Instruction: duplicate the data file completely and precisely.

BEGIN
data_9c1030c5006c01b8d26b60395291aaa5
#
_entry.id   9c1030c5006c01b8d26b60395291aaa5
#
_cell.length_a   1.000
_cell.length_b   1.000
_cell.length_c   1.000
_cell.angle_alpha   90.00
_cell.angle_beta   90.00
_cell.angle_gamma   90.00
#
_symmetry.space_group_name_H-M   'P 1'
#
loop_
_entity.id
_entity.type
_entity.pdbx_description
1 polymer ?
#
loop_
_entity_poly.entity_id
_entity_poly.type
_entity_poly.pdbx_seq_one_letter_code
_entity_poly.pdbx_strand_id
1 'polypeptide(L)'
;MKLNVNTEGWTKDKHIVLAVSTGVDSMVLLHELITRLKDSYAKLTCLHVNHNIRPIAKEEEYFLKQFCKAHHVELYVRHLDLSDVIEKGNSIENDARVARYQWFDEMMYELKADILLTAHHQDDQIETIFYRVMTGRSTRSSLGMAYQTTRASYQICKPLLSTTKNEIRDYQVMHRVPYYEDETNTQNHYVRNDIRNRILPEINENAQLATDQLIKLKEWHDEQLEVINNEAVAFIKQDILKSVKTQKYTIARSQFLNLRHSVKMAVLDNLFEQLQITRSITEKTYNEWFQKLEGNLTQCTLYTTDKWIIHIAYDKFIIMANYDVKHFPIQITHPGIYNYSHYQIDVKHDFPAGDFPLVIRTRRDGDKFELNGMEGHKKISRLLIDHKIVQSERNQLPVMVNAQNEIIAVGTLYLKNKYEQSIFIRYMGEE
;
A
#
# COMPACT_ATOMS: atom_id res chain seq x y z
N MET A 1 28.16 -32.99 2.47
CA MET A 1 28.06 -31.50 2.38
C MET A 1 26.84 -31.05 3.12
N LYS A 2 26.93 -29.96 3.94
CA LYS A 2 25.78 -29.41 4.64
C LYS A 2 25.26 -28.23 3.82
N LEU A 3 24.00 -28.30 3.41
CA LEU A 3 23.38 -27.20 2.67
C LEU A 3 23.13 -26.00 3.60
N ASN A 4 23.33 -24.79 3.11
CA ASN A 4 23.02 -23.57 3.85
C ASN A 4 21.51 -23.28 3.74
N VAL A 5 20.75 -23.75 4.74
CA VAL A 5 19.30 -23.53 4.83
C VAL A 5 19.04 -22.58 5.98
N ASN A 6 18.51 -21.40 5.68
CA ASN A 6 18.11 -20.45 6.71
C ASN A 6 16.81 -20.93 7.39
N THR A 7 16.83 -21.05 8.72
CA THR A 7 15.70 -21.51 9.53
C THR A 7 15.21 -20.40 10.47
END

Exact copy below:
data_9c1030c5006c01b8d26b60395291aaa5
#
_entry.id   9c1030c5006c01b8d26b60395291aaa5
#
_cell.length_a   1.000
_cell.length_b   1.000
_cell.length_c   1.000
_cell.angle_alpha   90.00
_cell.angle_beta   90.00
_cell.angle_gamma   90.00
#
_symmetry.space_group_name_H-M   'P 1'
#
loop_
_entity.id
_entity.type
_entity.pdbx_description
1 polymer ?
#
loop_
_entity_poly.entity_id
_entity_poly.type
_entity_poly.pdbx_seq_one_letter_code
_entity_poly.pdbx_strand_id
1 'polypeptide(L)'
;MKLNVNTEGWTKDKHIVLAVSTGVDSMVLLHELITRLKDSYAKLTCLHVNHNIRPIAKEEEYFLKQFCKAHHVELYVRHLDLSDVIEKGNSIENDARVARYQWFDEMMYELKADILLTAHHQDDQIETIFYRVMTGRSTRSSLGMAYQTTRASYQICKPLLSTTKNEIRDYQVMHRVPYYEDETNTQNHYVRNDIRNRILPEINENAQLATDQLIKLKEWHDEQLEVINNEAVAFIKQDILKSVKTQKYTIARSQFLNLRHSVKMAVLDNLFEQLQITRSITEKTYNEWFQKLEGNLTQCTLYTTDKWIIHIAYDKFIIMANYDVKHFPIQITHPGIYNYSHYQIDVKHDFPAGDFPLVIRTRRDGDKFELNGMEGHKKISRLLIDHKIVQSERNQLPVMVNAQNEIIAVGTLYLKNKYEQSIFIRYMGEE
;
A
#
# COMPACT_ATOMS: atom_id res chain seq x y z
N MET A 1 28.16 -32.99 2.47
CA MET A 1 28.06 -31.50 2.38
C MET A 1 26.84 -31.05 3.12
N LYS A 2 26.93 -29.96 3.94
CA LYS A 2 25.78 -29.41 4.64
C LYS A 2 25.26 -28.23 3.82
N LEU A 3 24.00 -28.30 3.41
CA LEU A 3 23.38 -27.20 2.67
C LEU A 3 23.13 -26.00 3.60
N ASN A 4 23.33 -24.79 3.11
CA ASN A 4 23.02 -23.57 3.85
C ASN A 4 21.51 -23.28 3.74
N VAL A 5 20.75 -23.75 4.74
CA VAL A 5 19.30 -23.53 4.83
C VAL A 5 19.04 -22.58 5.98
N ASN A 6 18.51 -21.40 5.68
CA ASN A 6 18.11 -20.45 6.71
C ASN A 6 16.81 -20.93 7.39
N THR A 7 16.83 -21.05 8.72
CA THR A 7 15.70 -21.51 9.53
C THR A 7 15.21 -20.40 10.47